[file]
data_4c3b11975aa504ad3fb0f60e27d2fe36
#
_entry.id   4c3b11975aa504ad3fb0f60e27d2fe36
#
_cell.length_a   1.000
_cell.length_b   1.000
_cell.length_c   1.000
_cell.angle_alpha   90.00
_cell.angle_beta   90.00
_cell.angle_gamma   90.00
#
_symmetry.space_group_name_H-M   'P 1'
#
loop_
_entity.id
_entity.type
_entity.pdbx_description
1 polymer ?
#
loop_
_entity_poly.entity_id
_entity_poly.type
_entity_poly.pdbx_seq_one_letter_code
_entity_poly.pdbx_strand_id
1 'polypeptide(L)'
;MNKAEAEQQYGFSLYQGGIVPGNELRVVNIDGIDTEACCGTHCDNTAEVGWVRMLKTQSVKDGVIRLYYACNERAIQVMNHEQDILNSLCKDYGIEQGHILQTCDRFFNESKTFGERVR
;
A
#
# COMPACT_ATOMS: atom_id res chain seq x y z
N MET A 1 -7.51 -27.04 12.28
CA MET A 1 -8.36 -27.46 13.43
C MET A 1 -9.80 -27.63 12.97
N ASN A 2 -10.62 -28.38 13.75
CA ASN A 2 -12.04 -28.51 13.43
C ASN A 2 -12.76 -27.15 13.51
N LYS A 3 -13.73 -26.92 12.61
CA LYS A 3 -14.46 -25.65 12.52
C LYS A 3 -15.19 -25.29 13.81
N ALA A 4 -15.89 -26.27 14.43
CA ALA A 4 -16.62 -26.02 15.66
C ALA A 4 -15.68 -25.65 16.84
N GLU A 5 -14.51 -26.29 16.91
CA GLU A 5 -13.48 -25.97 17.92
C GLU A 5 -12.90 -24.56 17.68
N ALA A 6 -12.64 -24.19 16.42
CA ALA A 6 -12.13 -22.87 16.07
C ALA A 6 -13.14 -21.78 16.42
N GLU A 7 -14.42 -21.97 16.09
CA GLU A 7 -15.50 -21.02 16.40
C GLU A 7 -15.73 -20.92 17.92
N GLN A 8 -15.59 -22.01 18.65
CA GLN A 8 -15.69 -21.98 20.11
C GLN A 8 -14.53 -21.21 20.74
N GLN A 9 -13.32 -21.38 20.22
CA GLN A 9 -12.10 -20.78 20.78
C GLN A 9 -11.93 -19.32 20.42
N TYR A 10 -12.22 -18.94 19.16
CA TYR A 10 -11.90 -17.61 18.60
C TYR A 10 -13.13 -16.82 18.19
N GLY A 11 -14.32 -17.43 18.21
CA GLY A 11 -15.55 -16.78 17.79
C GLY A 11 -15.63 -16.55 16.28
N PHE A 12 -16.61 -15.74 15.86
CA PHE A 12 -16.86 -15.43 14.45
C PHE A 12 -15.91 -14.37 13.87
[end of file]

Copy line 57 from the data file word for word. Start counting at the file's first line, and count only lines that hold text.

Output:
C GLN A 9 -11.93 -19.32 20.42